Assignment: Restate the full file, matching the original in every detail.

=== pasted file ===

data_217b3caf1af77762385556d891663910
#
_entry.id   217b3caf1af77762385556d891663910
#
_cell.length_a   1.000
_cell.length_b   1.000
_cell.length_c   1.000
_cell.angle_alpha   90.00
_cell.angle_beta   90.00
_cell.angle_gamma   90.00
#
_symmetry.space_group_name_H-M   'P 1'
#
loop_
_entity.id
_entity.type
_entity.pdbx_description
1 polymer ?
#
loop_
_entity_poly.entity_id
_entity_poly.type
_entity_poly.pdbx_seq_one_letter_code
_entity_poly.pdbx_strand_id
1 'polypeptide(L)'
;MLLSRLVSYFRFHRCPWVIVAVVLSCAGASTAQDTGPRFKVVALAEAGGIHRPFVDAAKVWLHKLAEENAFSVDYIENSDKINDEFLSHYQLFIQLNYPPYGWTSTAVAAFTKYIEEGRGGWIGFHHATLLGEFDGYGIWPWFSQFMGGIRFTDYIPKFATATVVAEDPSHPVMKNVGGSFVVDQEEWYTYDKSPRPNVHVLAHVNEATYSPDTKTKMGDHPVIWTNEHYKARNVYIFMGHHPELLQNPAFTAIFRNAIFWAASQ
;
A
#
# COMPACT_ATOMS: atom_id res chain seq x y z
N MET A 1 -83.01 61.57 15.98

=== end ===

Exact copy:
data_217b3caf1af77762385556d891663910
#
_entry.id   217b3caf1af77762385556d891663910
#
_cell.length_a   1.000
_cell.length_b   1.000
_cell.length_c   1.000
_cell.angle_alpha   90.00
_cell.angle_beta   90.00
_cell.angle_gamma   90.00
#
_symmetry.space_group_name_H-M   'P 1'
#
loop_
_entity.id
_entity.type
_entity.pdbx_description
1 polymer ?
#
loop_
_entity_poly.entity_id
_entity_poly.type
_entity_poly.pdbx_seq_one_letter_code
_entity_poly.pdbx_strand_id
1 'polypeptide(L)'
;MLLSRLVSYFRFHRCPWVIVAVVLSCAGASTAQDTGPRFKVVALAEAGGIHRPFVDAAKVWLHKLAEENAFSVDYIENSDKINDEFLSHYQLFIQLNYPPYGWTSTAVAAFTKYIEEGRGGWIGFHHATLLGEFDGYGIWPWFSQFMGGIRFTDYIPKFATATVVAEDPSHPVMKNVGGSFVVDQEEWYTYDKSPRPNVHVLAHVNEATYSPDTKTKMGDHPVIWTNEHYKARNVYIFMGHHPELLQNPAFTAIFRNAIFWAASQ
;
A
#
# COMPACT_ATOMS: atom_id res chain seq x y z
N MET A 1 -83.01 61.57 15.98